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Concluding remarks

``Cur invideamus posteritati nostris laboribus frui?
Majori laudi ducteur Seculo nostro observationes veras ad posteritatis memoriam transmisisse, quam falsas & facile refellendas hypotheses.
Utinam priora Secula rerum naturalium experientias potius, quam varias opiniones nobis reliquissent!''
This report has attempted to provide a thorough documentation of the ALIS-project. Naturally, the focus of this work has been on the design, operation and calibration of the instrument, as this has been the main occupation of this author for more than one decade. Apart from ALIS, which provides imaging spectroscopic absolute-measurements of column emission rates, there has been some work carried out related to colour imaging of aurora, as is briefly described in Appendix C.

Since April 2001, only occasional campaigns related to the study of HF pump-enhanced airglow have been carried out with 1-2 stations that were operated manually. As there has recently emerged increased interest in a more extensive operation of ALIS, an outline of the required actions, as well as some ideas for the future appear in Appendix D.

Chapter 6 provided a survey of the versatile scientific applications of a multi-station low-light imaging system such as ALIS. Although many results already have been obtained, scientific questions that have arisen from this work require further analysis of existing data-sets as well as new measurements.

At present, the scientific highlights from ALIS include the first unambiguous observations of HF-pump enhanced aurora [Brändström et al., 1999] and the first tomographic estimate of volume distribution of HF-pump enhanced airglow emissions [Gustavsson et al., 2001a]. The task of following up some of the new scientific questions raised by these observations would alone motivate the continued operation of ALIS for many years. The recent promising observations of Leonid meteor-trails (Section 6.6.2) might also prove to be a fruitful field of future studies with ALIS.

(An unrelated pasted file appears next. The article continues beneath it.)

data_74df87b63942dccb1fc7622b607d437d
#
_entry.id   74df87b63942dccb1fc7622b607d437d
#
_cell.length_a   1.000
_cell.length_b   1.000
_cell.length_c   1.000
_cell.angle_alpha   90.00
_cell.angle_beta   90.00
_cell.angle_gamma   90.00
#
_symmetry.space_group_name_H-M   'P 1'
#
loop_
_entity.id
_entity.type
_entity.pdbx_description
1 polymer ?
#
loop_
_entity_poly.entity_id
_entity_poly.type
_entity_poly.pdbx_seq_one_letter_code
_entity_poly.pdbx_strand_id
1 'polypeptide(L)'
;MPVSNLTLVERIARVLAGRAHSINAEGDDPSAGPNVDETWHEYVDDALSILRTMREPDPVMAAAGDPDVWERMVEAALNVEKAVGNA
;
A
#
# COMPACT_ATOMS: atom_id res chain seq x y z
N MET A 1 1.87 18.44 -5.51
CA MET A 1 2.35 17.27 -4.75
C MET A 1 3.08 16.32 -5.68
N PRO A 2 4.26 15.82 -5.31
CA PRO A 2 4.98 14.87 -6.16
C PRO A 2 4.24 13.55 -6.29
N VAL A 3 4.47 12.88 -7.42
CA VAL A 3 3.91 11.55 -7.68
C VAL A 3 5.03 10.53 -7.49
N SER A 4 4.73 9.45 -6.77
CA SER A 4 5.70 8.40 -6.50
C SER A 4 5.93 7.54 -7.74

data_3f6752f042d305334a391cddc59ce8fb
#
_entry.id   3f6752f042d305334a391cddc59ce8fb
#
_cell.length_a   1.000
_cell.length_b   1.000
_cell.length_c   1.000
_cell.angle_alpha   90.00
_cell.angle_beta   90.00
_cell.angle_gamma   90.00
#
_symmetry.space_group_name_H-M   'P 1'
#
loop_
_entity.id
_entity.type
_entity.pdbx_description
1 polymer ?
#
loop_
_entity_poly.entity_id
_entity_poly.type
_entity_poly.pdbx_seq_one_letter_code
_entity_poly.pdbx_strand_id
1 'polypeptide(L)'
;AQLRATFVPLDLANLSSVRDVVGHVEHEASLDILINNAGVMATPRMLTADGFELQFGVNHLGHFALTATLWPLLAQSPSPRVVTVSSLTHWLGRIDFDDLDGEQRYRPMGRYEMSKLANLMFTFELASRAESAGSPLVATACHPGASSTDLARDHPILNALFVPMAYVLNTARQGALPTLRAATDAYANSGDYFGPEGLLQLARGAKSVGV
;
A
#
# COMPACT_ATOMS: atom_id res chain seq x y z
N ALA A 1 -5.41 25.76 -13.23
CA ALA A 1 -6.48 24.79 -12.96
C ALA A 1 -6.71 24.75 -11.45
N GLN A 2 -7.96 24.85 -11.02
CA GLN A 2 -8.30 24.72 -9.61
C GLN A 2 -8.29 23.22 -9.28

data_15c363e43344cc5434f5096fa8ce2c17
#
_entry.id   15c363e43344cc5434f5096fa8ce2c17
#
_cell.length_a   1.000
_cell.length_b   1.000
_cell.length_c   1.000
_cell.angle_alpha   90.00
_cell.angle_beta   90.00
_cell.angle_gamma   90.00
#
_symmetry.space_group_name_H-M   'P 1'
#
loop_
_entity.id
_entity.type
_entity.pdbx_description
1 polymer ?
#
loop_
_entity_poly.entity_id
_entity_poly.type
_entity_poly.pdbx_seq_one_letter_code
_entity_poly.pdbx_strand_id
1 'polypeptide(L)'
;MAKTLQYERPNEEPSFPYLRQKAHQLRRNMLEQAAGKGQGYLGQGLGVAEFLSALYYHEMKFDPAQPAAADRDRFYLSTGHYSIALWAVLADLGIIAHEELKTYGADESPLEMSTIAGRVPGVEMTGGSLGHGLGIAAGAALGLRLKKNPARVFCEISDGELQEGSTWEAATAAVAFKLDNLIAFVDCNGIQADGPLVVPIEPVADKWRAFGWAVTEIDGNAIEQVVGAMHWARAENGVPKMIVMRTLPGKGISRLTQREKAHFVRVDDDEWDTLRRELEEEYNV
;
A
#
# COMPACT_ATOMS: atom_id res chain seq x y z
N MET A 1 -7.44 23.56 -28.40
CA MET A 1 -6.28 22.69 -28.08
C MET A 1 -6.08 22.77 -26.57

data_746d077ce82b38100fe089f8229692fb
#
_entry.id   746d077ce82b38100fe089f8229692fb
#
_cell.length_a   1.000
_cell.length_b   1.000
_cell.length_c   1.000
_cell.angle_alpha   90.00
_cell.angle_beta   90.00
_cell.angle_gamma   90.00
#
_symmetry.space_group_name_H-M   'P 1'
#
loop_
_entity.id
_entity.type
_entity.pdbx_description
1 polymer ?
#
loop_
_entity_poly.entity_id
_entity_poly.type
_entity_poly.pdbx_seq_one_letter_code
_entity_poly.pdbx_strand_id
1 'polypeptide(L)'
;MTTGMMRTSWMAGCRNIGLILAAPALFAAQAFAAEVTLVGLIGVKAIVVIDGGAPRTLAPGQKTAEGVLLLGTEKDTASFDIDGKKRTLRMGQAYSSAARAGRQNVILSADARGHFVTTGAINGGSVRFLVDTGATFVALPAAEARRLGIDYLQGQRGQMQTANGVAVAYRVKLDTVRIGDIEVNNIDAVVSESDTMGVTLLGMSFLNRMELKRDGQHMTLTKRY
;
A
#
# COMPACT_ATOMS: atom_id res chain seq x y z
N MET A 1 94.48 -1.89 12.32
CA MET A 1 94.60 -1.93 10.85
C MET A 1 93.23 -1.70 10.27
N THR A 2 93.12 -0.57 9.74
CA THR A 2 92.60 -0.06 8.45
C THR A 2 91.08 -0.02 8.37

As a spin-off effect, the combined use of the ALIS detector together with an imaging spectrometer resulted in the first daytime ground-based optical image of the aurora which was acquired on 2 May 1999 [Rees et al., 2000].

It can therefore undoubtably be said that there exist strong multi-disciplinary scientific arguments for the continued operation of ALIS.

A reader interested in further information related to three-dimensional imaging of the aurora and airglow, geometrical calibration, etc., is recommended to study Gustavsson [2000], as these topics were only briefly touched upon in the present work. Further reading related to the processing of multi-station auroral image data is found in the work by Rydesäter [2001].

Simultaneous auroral imaging from space-borne optical instruments would be an effective complement to the ground-based images. Ideally a sounding rocket launched through an auroral structure, resulting in simultaneous measurements from both ground and space, would certainly provide new insights into the auroral altitude distribution and the possibility to further validate and enhance the 3D-reconstruction techniques.

Observations of the rich and interesting night-sky phenomena related to auroral and ionospheric space plasma physics as well as the environmentally important atmospheric physics is a long-term commitment involving many disciplines as well as ground-based and space-borne instruments of various types. The diversity of the scientific results summarised in this chapter provides an example of what can be achieved on a moderate budget.

In this field of science, long-term stability, not only in terms of continuous observations, but also in terms of budget and staffing, combined with long-term plans for technical maintenance and development is important.

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